Eliyahu M. Goldratt
The North River Press, 1997
My first book review was about The Goal by Eliyahu Goldratt. This book is all about the Theory ot Constraints (TOC). Today, I'll review Critical Chain in which Goldratt applies his TOC to project management.
The book is no dull business book. The author chose to explain his idea's in a novel. It's about an associated professor teaching on a business school. Along with a class of MBA students, he - like Socrates did in the early days - seeks for answers to problems occuring during projects.
They all experienced projects running late and/or finishing at additional costs. Sounds familiar, doesn't it? Together, they examine causes. They find out, it's about the way of planning, the student syndrome, Parkinson's law, window dressing and multitasking.
In stead of planning a buffer at each activity, Goldratt suggests using slack only at the end of the project. As this buffer is less than the sum of all slack in traditional schedules, the planned run time is reduced by about 25% - all other things being equal. Furhermore, he proposes some buffers before tasks on the critical path. Hereby, the risc of delays decreases.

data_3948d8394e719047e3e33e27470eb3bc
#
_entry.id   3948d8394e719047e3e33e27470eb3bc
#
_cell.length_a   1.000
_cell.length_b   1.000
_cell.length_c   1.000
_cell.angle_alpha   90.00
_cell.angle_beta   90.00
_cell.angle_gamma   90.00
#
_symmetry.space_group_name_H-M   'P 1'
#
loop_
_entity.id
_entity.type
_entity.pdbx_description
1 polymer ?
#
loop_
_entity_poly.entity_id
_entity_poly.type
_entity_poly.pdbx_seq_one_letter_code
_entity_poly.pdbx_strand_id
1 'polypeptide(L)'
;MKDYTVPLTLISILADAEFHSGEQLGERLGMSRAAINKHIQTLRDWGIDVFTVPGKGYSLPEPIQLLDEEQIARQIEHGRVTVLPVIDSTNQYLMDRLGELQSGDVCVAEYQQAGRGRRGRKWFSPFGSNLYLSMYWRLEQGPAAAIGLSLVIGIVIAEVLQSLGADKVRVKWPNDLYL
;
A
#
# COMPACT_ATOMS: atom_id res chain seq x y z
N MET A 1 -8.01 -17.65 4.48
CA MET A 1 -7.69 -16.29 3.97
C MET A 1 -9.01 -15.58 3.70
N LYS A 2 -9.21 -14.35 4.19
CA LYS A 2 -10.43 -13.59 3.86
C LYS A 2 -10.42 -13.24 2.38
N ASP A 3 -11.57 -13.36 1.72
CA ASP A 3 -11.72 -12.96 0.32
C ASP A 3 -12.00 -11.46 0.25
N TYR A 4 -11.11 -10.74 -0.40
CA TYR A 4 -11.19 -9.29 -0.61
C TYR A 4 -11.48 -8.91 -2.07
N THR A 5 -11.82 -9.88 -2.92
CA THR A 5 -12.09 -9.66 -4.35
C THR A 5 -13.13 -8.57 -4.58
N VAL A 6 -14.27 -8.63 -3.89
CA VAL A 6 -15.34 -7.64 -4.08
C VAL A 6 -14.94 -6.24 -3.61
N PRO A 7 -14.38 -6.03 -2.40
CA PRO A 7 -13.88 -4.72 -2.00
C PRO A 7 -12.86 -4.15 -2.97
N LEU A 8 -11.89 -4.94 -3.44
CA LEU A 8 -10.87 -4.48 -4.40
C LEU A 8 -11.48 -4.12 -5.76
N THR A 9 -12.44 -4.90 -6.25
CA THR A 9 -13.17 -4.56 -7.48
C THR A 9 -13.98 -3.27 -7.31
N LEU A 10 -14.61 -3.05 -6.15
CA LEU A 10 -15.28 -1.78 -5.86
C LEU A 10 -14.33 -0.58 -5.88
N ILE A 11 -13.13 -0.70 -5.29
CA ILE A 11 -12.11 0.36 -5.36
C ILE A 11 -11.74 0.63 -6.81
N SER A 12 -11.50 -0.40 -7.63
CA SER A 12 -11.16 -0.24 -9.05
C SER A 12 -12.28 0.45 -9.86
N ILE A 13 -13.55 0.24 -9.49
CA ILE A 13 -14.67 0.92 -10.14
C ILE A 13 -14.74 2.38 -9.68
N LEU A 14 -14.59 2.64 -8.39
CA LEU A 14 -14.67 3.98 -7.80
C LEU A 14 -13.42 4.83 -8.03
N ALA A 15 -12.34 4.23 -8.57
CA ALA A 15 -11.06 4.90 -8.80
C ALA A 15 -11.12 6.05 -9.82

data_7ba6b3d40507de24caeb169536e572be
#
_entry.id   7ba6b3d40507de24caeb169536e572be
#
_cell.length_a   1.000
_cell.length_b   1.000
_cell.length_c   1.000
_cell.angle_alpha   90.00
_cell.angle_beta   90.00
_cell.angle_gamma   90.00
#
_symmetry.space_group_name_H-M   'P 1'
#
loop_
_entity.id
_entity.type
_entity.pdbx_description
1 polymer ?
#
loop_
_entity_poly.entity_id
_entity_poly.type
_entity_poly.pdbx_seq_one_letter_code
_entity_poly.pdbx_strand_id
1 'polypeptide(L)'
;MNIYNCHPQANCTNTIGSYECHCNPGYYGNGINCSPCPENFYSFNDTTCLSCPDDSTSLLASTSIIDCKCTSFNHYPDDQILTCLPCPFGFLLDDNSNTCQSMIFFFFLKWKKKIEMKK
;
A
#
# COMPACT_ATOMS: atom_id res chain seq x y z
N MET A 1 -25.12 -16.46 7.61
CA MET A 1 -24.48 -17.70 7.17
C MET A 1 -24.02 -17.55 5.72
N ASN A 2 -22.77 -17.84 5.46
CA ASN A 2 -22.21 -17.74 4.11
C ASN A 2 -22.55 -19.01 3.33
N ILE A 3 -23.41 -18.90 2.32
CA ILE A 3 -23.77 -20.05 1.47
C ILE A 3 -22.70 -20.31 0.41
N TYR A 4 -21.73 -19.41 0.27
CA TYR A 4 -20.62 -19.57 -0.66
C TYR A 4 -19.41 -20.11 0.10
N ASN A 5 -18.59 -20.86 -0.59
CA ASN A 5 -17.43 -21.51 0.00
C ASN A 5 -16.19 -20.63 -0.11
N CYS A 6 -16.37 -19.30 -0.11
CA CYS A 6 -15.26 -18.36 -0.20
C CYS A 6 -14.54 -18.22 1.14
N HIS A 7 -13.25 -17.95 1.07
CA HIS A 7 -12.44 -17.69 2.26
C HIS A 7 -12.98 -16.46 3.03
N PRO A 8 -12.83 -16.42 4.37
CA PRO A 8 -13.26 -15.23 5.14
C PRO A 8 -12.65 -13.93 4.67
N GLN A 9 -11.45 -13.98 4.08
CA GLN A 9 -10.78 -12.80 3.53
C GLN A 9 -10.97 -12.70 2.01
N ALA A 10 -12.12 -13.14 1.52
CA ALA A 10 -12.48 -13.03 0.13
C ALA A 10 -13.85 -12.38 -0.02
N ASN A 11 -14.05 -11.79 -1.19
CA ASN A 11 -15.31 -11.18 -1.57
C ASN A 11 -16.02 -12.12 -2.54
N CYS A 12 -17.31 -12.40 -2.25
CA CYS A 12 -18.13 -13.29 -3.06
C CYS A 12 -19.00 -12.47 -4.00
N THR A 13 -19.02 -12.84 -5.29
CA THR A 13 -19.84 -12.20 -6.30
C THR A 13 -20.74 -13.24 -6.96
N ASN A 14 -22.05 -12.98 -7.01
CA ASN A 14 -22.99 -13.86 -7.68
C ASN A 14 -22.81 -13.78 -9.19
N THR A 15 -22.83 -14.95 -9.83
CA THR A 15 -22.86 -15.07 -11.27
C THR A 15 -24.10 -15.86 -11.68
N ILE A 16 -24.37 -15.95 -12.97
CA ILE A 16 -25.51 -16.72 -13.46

Like The Goal, this book is easy to read. The story is fascinating so you want to read the outcome. Well done! Except the plot is attractive, the lessons are useful. Many companies accomplish projects these days and - we have to admitt it - not all of them are successful. So here we get some valuable advice.
Reading Critical Chain during the early 2000's, I was excited about Goldratt's idea's. Since then, I spoke many people about this topic. Despite their interest, none of them practised the TOC in project management. Why is that? Is the TOC not applicable to projects? Is it a well kept secret nobody knows? Do you apply these principles?
Good luck in your projects!